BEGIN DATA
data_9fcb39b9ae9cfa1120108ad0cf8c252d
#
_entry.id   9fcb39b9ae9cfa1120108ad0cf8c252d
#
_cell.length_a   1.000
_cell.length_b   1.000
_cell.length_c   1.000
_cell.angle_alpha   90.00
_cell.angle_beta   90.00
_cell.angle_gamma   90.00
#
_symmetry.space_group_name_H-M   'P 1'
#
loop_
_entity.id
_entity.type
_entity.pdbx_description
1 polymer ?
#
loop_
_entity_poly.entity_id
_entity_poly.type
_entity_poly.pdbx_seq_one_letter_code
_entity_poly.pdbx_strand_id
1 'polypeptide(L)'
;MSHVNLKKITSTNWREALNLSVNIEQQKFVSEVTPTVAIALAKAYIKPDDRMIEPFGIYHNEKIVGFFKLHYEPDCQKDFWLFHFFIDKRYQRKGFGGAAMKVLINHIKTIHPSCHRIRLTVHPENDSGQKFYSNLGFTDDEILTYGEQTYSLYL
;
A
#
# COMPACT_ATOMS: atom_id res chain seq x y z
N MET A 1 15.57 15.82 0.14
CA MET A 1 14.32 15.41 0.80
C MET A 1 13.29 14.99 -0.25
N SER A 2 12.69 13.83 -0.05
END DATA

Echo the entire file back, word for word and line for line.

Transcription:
data_9fcb39b9ae9cfa1120108ad0cf8c252d
#
_entry.id   9fcb39b9ae9cfa1120108ad0cf8c252d
#
_cell.length_a   1.000
_cell.length_b   1.000
_cell.length_c   1.000
_cell.angle_alpha   90.00
_cell.angle_beta   90.00
_cell.angle_gamma   90.00
#
_symmetry.space_group_name_H-M   'P 1'
#
loop_
_entity.id
_entity.type
_entity.pdbx_description
1 polymer ?
#
loop_
_entity_poly.entity_id
_entity_poly.type
_entity_poly.pdbx_seq_one_letter_code
_entity_poly.pdbx_strand_id
1 'polypeptide(L)'
;MSHVNLKKITSTNWREALNLSVNIEQQKFVSEVTPTVAIALAKAYIKPDDRMIEPFGIYHNEKIVGFFKLHYEPDCQKDFWLFHFFIDKRYQRKGFGGAAMKVLINHIKTIHPSCHRIRLTVHPENDSGQKFYSNLGFTDDEILTYGEQTYSLYL
;
A
#
# COMPACT_ATOMS: atom_id res chain seq x y z
N MET A 1 15.57 15.82 0.14
CA MET A 1 14.32 15.41 0.80
C MET A 1 13.29 14.99 -0.25
N SER A 2 12.69 13.83 -0.05